WHEN: Sunday, March 4, at 3:00 PM
WHERE: Enlow Recital Hall, 215 North Avenue, Hillside, NJ
TICKETS: $35 and can be purchased by calling Kean Stage Box Office at 908.737.SHOW (7469), online HERE or in person at Kean University’s Wilkins Theater Box Office.
Performing selections from his recently released solo piano recording, Love Will Come—The Music of Vince Guaraldi (Vol. 2), the concert is a rare opportunity to see the renowned musician in the intimate and acoustically pristine concert venue at Kean University. Guaraldi is the late jazz pianist, popularized by his now iconic underscoring of the Peanuts television specials.
George Winston himself is a noted composer and he will delight audiences with his original works at Enlow as well. Self-described as a "rural folk piano" player, he was among the earliest and most successful proponents of the genre of contemporary instrumental music later dubbed “New Age.” Although born in Michigan in 1949, he was raised primarily in Montana, where the extreme seasonal changes he experienced greatly influencing the pastoral feel of his music. Some of Winston’s most profoundly beautiful works—Autumn, Winter Into Spring, December, Summer—are based on the stunning magic of the changing seasons.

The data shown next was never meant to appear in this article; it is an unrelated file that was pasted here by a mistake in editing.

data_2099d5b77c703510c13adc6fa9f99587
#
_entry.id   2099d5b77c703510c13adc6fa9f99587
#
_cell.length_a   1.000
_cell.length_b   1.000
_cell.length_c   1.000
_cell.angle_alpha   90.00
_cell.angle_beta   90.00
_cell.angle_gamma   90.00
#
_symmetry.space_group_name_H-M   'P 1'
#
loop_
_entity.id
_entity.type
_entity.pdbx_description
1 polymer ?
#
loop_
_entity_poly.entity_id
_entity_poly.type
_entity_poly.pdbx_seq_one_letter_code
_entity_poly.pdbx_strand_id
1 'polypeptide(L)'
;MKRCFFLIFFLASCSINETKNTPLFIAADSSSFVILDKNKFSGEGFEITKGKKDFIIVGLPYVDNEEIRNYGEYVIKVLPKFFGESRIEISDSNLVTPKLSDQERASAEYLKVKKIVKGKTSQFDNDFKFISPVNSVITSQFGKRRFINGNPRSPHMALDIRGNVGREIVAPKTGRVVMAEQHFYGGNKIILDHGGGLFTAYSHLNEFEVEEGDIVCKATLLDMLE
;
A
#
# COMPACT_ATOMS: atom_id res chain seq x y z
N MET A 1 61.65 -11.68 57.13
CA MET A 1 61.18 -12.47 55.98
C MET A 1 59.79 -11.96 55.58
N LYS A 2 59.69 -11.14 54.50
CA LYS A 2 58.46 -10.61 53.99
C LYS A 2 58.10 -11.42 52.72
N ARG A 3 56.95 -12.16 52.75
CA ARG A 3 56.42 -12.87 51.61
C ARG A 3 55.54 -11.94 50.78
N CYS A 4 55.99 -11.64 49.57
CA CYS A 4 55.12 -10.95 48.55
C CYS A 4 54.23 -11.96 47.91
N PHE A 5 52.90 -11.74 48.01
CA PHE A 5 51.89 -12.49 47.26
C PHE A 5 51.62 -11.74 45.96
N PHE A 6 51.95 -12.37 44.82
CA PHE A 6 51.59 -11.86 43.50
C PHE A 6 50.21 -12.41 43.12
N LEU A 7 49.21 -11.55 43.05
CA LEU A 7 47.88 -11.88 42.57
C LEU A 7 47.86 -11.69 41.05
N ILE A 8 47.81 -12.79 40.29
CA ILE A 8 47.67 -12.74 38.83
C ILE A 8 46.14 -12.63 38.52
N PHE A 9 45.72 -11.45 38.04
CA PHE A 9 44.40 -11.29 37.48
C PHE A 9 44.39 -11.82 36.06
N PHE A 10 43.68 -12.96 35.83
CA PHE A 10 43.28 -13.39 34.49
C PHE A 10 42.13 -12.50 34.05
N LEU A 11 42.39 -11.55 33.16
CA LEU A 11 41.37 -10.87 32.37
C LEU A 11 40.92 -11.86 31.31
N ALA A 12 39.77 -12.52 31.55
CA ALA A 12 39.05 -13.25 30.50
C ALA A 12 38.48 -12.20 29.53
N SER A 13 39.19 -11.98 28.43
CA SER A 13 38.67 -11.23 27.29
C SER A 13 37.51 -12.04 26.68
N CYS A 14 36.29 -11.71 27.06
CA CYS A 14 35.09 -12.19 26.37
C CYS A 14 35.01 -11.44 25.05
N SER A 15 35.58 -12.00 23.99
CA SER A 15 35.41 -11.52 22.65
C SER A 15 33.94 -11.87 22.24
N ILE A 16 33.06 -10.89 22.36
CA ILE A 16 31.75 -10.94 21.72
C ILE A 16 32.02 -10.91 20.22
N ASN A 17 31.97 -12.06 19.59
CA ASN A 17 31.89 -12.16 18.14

“My biggest inspiration is the seasons,” said Winston, “because the seasons are color, and they’re different every place; for example if it’s winter, it’s a different kind of winter in one place than the other. Growing up, there was one radio station, no television, so the seasons were the entertainment; you rake the leaves and jump in a pile, or go out and sled, or go swimming in the summer. The seasons were the movies and the TV and all of the entertainment, the seasons were it. That just stayed with me, that’s the main thing, I’m always thinking of it. I might be in a big city, or in the country, but it’s still you know, the same date everywhere.”
Grammy-winner Winston has released over a dozen albums of largely his own piano music that have sold in droves worldwide. His piercingly evocative and utterly special music, and the successful career he has created with his incredible talent, are extraordinary. Over the last thirty-plus years, Winston and his treasured Steinway have bridged the gap between startlingly gorgeous and emotional new age compositions and beautifully familiar traditional melodies to form one of music’s most unique and lasting legacies.
“Sometimes when you have a project inside you, it must be kind of like being pregnant or something,” mused Winston. “You have an idea, I mean, it’s growing, without you doing anything. And then something maybe fertilizes the idea, like an event or a scene, then it grows and it grows, and then you want to put it on canvas, or on a record. Things come to me pretty naturally, I don’t really write them down, and I don’t do too much repetition. I never want to compose a song, and I never try to compose a song, it’s just something that happens, occasionally.”
WQXR is a media sponsor of Gene & Shelley Enlow Recital Hall.